Which might be exactly what the three Khans and Akshay Kumar can do — promise producers and the audience that they are wholesome celluloid experiences. An Aamir Khan film does not need anything or anyone to make it better. The best thing to have happened to that film is already its leading man. A Dabangg or a Wanted is a Salman Khan experience — you are buying into everything the Salman Khan package has to offer. No one other than him can offer that to you. Everyone else is replaceable, and that is why other leading men run out of gas, because whatever little nugget of movie magic they had to offer, someone else came along doing the same or got better at it. Just when Ranbir became the new age lover boy, Ranveer Singh appeared.
Ranveer started riding the industry’s sudden desi high. There was a need to find material in the middle class, the gallis of small towns, in the unabashed Indianness of India. He became the poster boy for dil hai Hindustani. He wears his love for Bollywood on his sleeve, confesses his love for the Khans and Kumar profusely (making fan videos before their films release) and does not behave like Bollywood royalty, because, well, he knows he isn’t. Along with his ex-BFF Arjun Kapoor, they became the industry’s cool boys. They behaved like any one of us would if we suddenly had the opportunity to live a movie star’s life. I remember Ranveer gushing over an expensive watch at one of our cover shoots, and telling us how he used to own a first copy of it, which, unfortunately, got smashed in a road accident. Arjun, on the other hand, is perpetually obsessed with his uncle Anil Kapoor and does not seem to take himself seriously enough to create an independent brand identity. They have endorsements, money, movies, girlfriends, regular people screaming at them at malls and airports — what more could one want?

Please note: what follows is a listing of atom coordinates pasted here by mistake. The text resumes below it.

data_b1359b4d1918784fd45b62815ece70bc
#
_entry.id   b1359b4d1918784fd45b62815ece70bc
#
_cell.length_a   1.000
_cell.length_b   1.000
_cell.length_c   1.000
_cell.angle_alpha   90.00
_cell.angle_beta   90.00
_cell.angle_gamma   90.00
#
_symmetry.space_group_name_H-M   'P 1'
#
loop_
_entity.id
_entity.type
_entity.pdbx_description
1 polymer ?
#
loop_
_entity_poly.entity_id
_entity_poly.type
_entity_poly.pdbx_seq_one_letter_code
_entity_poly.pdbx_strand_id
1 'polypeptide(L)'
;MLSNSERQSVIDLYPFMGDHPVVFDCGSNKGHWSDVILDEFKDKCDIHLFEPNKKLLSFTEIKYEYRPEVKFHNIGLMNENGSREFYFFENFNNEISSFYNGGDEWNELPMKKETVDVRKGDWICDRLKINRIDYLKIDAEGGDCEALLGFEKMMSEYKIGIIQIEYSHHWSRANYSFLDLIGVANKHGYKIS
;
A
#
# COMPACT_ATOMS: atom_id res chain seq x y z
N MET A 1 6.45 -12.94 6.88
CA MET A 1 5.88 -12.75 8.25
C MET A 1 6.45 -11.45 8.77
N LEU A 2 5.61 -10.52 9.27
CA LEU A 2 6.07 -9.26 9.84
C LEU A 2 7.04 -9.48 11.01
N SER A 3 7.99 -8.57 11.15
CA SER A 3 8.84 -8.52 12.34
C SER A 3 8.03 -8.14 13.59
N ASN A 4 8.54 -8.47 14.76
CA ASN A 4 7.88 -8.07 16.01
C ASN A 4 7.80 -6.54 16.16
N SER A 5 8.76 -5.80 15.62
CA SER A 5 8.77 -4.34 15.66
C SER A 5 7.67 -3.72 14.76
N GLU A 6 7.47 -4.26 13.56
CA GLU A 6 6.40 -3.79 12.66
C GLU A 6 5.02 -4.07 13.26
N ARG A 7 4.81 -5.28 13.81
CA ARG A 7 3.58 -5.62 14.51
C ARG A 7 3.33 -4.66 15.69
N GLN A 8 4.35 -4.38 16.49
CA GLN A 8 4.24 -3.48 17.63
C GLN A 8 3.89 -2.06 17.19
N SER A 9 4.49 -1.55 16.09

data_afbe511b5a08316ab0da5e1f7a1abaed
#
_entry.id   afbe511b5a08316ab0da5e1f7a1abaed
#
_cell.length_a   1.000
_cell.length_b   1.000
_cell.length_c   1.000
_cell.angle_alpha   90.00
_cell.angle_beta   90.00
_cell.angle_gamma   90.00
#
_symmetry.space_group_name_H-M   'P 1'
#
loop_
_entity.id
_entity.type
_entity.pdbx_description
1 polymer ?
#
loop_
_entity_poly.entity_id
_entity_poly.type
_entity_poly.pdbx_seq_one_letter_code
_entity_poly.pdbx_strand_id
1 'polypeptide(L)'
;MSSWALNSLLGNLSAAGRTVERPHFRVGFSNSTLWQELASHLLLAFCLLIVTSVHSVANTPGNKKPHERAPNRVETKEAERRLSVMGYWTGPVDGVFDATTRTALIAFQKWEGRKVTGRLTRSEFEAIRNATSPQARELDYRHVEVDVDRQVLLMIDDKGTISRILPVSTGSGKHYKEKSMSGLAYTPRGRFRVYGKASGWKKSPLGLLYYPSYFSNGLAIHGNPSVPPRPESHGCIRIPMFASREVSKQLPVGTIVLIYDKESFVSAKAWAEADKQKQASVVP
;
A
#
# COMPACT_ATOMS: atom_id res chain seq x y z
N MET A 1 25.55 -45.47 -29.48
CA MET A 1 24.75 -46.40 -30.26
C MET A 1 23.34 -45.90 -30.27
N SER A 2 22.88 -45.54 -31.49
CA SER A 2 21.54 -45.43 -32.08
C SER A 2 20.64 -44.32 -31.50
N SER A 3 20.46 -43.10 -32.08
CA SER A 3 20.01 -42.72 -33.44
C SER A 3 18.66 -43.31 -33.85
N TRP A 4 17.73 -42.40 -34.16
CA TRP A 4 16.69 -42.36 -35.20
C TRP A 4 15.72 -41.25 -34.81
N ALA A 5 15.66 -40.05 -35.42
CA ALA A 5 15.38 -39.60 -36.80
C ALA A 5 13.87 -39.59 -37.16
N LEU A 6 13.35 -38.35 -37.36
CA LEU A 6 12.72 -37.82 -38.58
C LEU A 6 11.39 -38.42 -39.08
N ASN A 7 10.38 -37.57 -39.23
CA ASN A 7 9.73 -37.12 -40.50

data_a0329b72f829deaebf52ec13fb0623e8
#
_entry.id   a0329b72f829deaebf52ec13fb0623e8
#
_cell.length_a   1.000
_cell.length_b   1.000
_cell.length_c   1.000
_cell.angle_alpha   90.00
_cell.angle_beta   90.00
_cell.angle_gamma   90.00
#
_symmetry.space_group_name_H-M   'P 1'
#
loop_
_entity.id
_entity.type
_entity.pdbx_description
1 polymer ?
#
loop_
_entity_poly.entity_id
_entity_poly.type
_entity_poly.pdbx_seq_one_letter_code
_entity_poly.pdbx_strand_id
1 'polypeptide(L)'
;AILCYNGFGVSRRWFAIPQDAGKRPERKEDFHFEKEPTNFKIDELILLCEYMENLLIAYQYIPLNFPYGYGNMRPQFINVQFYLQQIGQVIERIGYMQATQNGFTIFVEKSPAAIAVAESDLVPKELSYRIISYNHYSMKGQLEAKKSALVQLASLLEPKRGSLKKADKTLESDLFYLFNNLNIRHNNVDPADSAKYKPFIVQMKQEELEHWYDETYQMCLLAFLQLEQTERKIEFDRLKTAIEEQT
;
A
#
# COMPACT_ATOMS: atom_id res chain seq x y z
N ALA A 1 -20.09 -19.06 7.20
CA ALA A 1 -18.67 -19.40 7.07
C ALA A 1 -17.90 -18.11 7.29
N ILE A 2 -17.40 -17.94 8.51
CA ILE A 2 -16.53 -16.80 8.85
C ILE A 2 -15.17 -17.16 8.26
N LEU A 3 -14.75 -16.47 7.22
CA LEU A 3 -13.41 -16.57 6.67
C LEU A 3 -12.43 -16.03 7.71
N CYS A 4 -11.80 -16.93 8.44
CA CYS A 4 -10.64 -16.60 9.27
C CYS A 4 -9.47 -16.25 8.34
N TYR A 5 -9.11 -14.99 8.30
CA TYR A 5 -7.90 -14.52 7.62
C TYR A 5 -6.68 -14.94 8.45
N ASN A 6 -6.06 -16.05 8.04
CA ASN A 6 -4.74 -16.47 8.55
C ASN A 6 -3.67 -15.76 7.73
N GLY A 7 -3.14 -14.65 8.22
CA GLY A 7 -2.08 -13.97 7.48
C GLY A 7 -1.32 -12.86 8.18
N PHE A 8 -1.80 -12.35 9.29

Having said that, it must be noted that Ranveer has quite the impressive score sheet — seven years, nine films, seven hits. Even though he had just one release in 2016 (Befikre, which was a colossal disappointment), he has become a favourite with the country and producers. People want to see more of him, and this might have to do with the fact that Ranveer understands brand positioning. He has created an image for himself (which he need not necessarily be as a person) and people seem to be enjoying it. He is the crazy one — desi, boisterous, loud, party-all-night, the naughty one whom everyone scolds yet dotes on, the maa-ka-dulaara, the crazy friend who has zero inhibitions on the dance floor and flirts with all the girls. Everybody knows someone like Ranveer Singh. He is one of us. And, that package is working out for him right now. He might be the next Khan. Or, someone might oust him — who knows?
Reinvention is the key to staying relevant, they say. It is not necessarily the road to success. An Ajay Devgn shifted from sensible, understated cinema and tried to own the crass-massy-Telugu-remake niche but, after some initial success, started losing the race. Hrithik is trying to do that too. After Bang Bang tanked — it was his usual shirtless-dancing-fighting-wooing aair — he tried to do something different with Mohenjo Daro, and Kaabil looks like a very novel effort. While Mohenjo Daro proved to be the year’s biggest disappointment, here’s hoping that Kaabil boosts the Roshan morale. With his age being on the scarier side of 40, Hrithik might just be realising what actresses do at 30 — if you base your career on how you look, they’ll move on after your pin-up days are over.
But then again, the Khans and Kumar are still doing a grand job at looking good too. Akshay Kumar is the fittest man in the industry at 50, Aamir’s Dangal bod is #fitnessgoals, Bhai’s biceps still rule and Shah Rukh just gets himself an 8-pack whenever he feels like it. There’s just no beating these men.